I understand why it might seem edgy to claim the opposite, just because it sounds cool to say hilariously insightful things like "you know how hot dogs aren't really dogs? well social networks aren't really social". lol that's SO funny, you should be a standup comedian.
    The question wasn't intended to be hilariously insightful. I just wonder if people's face to face communication skills have deteriorated as a result, especially with people we don't know as well. Or maybe has it helped to break the ice in that respect?

    Have you ever wondered that people might not be trying to sound cool but instead intend to hold a debate?
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    (Original post by hully03)
    The question wasn't intended to be hilariously insightful. I just wonder if people's face to face communication skills have deteriorated as a result, especially with people we don't know as well. Or maybe has it helped to break the ice in that respect?

    Have you ever wondered that people might not be trying to sound cool but instead intend to hold a debate?
    Chill out, I wasn't directing it at you... necessarily.
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    (Original post by py0alb)
    Chill out, I wasn't directing it at you... necessarily.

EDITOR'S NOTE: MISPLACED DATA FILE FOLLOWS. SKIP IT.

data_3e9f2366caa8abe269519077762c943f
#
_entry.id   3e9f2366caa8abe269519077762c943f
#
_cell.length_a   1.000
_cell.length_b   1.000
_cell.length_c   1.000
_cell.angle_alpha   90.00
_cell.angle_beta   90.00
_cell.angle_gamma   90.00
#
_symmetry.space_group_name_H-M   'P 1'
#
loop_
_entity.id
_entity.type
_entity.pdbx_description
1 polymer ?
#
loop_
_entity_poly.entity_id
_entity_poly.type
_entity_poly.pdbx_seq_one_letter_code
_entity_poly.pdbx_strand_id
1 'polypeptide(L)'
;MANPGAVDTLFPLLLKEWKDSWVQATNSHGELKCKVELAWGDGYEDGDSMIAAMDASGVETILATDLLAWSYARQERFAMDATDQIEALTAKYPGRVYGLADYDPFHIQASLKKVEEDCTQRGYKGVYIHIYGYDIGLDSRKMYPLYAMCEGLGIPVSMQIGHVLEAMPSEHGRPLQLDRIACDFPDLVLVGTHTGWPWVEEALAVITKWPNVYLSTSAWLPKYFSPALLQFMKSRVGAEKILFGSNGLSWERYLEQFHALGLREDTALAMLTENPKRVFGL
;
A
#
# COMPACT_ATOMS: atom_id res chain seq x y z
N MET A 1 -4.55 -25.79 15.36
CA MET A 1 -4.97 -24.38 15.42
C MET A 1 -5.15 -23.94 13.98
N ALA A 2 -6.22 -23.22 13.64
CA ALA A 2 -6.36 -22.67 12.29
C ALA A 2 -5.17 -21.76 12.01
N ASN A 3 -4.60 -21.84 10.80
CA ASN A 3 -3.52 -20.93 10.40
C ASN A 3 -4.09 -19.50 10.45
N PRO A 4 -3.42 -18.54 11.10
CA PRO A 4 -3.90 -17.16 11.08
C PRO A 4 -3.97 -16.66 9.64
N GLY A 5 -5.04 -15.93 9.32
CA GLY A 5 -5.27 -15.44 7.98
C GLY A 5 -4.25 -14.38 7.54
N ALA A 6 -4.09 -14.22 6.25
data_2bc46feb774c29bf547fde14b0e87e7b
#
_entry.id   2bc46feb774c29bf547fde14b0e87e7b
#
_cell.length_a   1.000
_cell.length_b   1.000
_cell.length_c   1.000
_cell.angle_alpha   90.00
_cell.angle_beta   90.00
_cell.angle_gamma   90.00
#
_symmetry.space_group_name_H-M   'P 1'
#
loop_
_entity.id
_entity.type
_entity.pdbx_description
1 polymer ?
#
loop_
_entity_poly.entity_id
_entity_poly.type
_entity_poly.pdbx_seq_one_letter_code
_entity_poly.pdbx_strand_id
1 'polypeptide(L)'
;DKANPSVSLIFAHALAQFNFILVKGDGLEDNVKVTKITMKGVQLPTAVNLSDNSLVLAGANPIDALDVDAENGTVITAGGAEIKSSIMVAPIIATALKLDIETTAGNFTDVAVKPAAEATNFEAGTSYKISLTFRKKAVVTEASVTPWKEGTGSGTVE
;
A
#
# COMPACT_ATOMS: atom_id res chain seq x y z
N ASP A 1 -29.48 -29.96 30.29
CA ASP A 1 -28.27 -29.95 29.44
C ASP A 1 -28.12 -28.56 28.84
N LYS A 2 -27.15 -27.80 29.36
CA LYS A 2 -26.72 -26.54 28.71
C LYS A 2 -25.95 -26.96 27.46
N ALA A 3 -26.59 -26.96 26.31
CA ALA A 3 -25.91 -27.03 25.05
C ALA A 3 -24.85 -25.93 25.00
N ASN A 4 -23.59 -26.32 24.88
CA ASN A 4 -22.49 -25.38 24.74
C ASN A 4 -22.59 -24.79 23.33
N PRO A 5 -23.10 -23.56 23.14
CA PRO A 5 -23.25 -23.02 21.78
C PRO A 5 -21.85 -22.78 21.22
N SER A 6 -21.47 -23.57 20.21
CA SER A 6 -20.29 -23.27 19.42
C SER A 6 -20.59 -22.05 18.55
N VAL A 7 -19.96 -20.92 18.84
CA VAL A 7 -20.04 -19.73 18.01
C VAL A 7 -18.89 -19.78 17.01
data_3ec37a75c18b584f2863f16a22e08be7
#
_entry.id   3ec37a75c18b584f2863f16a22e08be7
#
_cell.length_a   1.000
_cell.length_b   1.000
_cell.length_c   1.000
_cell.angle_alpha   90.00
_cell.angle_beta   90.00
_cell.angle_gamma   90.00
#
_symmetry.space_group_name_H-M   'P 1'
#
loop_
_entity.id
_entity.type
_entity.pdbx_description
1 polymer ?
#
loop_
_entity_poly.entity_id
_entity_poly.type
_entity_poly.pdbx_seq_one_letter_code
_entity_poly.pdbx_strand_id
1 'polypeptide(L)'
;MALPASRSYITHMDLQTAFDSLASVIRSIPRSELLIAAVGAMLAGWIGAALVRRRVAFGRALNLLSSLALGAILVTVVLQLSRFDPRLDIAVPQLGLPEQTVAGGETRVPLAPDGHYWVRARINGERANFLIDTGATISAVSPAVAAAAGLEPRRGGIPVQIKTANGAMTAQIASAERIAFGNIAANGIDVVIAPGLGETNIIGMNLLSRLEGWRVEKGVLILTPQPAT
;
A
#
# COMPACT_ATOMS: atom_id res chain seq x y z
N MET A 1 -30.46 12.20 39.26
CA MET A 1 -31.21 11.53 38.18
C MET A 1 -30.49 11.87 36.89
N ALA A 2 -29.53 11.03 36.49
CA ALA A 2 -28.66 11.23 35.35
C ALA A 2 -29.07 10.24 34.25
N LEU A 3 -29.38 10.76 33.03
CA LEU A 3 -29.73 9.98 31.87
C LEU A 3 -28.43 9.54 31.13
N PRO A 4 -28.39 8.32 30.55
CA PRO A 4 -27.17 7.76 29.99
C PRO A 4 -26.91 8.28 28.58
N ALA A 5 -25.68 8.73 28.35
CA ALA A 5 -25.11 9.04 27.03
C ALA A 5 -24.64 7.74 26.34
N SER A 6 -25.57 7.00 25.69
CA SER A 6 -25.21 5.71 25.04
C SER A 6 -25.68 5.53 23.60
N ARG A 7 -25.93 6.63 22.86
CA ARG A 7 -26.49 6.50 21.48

I apologise if it wasn't. The 'you should be a stand up comedian' made it seem so
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    It depends how you use them.

    It's all too easy to hide away behind a computer screen and not go out at all. This is sort of where I found myself during my university years - I found myself connecting with people far better online than offline. Then I went through a period where it was the other way around once I had graduated.

    I've now found that happy balance where (through Twitter mainly) I found some really nice people that have since gone on to form a really nice group of friends - friends that came to my aid during a recent mental health crisis. Those that live locally I meet up with fairly regularly, and those that live further away I organise regular monthly publunches where we all get together. (We had nearly 20 at the last one). What is great about these meetups is that people already know each other by the time that they've met. Thus conversations are natural - you don't have to go through the process of explaining life stories etc. Because the group has already self-selected, we all know that we at least sort of get on before such gatherings. Making them regular means that people stay familiar with each other and it strengthens friendships and trust too. The regular contact through social media means that friendships are continually nurtured as a group rather than a series of 1-2-1 interactions that you might have got by phone or letter in the days before the internet.

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Updated: April 19, 2012